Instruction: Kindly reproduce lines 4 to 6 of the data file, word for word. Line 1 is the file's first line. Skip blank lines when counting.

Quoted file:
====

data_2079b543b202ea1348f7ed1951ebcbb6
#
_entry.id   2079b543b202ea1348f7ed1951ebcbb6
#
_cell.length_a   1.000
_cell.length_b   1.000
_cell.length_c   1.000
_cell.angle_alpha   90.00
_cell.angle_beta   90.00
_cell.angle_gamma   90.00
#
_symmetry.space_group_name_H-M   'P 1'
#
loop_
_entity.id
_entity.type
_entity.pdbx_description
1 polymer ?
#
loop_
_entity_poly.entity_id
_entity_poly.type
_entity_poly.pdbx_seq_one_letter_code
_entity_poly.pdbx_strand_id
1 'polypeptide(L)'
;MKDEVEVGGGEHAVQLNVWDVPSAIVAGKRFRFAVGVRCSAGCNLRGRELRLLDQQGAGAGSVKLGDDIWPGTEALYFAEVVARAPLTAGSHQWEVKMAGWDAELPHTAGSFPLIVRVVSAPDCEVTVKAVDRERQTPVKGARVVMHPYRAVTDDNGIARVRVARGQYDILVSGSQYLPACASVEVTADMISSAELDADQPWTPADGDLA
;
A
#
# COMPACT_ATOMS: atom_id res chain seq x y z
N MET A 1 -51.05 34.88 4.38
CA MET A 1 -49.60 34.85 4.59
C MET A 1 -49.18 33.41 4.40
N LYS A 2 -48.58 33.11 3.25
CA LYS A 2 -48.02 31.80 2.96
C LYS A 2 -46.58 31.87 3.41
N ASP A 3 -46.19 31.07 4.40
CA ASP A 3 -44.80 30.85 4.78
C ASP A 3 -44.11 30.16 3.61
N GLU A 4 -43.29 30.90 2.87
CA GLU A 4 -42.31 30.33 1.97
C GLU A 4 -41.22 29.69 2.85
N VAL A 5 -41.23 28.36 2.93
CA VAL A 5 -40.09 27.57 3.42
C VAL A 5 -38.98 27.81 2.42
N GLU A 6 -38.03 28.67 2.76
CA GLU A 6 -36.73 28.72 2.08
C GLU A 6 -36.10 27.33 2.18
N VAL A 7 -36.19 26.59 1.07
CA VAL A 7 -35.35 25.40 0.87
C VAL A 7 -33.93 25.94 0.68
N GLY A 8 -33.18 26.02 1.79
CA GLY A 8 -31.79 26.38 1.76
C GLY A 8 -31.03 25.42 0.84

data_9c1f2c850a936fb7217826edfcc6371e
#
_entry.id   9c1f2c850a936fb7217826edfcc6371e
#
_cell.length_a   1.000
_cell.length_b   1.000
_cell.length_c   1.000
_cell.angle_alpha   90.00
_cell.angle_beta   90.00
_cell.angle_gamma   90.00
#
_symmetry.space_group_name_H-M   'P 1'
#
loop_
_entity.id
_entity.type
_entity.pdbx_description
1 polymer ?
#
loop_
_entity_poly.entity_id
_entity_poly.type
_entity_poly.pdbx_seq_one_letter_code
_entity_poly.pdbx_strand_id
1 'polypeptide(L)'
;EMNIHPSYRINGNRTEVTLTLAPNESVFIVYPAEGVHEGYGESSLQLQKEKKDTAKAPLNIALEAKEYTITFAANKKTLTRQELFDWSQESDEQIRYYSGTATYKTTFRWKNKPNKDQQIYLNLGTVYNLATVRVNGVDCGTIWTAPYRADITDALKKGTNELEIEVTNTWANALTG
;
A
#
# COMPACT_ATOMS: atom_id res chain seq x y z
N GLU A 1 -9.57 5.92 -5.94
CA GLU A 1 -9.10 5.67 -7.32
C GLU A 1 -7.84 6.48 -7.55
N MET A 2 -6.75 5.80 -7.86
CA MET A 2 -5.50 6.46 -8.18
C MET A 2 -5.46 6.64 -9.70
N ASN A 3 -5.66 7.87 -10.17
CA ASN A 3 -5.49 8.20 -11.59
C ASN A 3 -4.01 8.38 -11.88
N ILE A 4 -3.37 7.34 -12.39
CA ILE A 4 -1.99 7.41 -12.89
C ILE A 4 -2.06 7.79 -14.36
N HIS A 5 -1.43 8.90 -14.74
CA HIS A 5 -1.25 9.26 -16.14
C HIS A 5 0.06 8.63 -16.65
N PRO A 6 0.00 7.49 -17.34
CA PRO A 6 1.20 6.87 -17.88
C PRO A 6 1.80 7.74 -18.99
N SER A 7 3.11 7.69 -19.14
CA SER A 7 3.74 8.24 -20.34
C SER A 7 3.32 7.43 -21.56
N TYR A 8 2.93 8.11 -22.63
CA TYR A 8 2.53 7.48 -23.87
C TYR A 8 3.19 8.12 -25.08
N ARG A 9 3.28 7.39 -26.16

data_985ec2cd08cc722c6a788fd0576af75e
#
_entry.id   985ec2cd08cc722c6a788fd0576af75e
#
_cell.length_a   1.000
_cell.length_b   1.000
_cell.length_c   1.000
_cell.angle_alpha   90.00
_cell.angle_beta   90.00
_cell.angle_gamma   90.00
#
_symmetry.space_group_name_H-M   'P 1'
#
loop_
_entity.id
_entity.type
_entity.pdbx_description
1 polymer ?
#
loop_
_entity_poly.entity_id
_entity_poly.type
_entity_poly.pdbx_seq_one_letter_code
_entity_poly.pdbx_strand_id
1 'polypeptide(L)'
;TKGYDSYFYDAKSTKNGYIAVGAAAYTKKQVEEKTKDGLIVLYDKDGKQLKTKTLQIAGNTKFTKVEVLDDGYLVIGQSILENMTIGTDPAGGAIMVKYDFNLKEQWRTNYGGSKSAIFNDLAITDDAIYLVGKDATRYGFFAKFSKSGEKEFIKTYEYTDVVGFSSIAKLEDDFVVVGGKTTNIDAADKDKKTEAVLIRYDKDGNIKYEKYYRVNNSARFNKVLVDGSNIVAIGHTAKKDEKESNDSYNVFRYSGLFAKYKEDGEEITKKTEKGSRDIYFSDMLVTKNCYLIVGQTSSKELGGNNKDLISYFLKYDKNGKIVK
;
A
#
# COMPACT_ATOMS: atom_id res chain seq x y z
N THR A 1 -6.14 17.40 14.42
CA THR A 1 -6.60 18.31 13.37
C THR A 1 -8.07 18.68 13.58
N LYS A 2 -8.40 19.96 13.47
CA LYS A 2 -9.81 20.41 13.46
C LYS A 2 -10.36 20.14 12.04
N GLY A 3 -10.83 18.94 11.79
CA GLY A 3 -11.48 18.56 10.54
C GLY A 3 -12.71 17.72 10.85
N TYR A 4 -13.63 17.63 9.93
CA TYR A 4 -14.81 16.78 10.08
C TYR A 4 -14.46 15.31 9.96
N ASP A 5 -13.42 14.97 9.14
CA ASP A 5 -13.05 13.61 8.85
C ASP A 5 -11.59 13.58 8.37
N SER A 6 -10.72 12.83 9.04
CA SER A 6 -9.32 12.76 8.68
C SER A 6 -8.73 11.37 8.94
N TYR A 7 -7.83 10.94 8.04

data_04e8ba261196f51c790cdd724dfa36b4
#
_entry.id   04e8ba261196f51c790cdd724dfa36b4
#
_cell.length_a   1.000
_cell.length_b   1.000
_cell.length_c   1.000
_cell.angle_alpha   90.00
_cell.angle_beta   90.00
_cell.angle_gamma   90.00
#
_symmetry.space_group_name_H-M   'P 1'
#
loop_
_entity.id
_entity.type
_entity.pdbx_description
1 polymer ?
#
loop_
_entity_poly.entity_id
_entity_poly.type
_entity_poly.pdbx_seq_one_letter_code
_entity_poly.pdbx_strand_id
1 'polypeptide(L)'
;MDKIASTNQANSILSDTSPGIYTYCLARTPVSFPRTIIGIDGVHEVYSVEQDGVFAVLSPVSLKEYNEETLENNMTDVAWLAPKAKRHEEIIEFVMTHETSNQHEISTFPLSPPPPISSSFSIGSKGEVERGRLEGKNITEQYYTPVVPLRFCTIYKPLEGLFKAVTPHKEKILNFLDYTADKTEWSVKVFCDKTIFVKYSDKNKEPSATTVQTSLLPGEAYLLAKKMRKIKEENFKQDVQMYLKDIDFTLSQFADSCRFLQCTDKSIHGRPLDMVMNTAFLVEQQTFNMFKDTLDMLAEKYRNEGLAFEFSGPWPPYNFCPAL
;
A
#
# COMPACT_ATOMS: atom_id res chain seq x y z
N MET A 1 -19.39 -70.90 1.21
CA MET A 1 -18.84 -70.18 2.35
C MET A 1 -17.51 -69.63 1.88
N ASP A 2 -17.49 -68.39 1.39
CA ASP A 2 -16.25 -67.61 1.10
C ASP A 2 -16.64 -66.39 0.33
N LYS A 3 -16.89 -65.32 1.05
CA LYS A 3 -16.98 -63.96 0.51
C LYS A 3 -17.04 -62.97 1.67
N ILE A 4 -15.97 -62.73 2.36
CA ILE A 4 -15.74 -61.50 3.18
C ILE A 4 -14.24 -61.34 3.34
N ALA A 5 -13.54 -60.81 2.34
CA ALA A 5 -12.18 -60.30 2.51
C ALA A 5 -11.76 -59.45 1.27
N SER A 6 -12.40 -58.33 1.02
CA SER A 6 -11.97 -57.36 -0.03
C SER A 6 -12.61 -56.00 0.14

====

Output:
#
_cell.length_a   1.000
_cell.length_b   1.000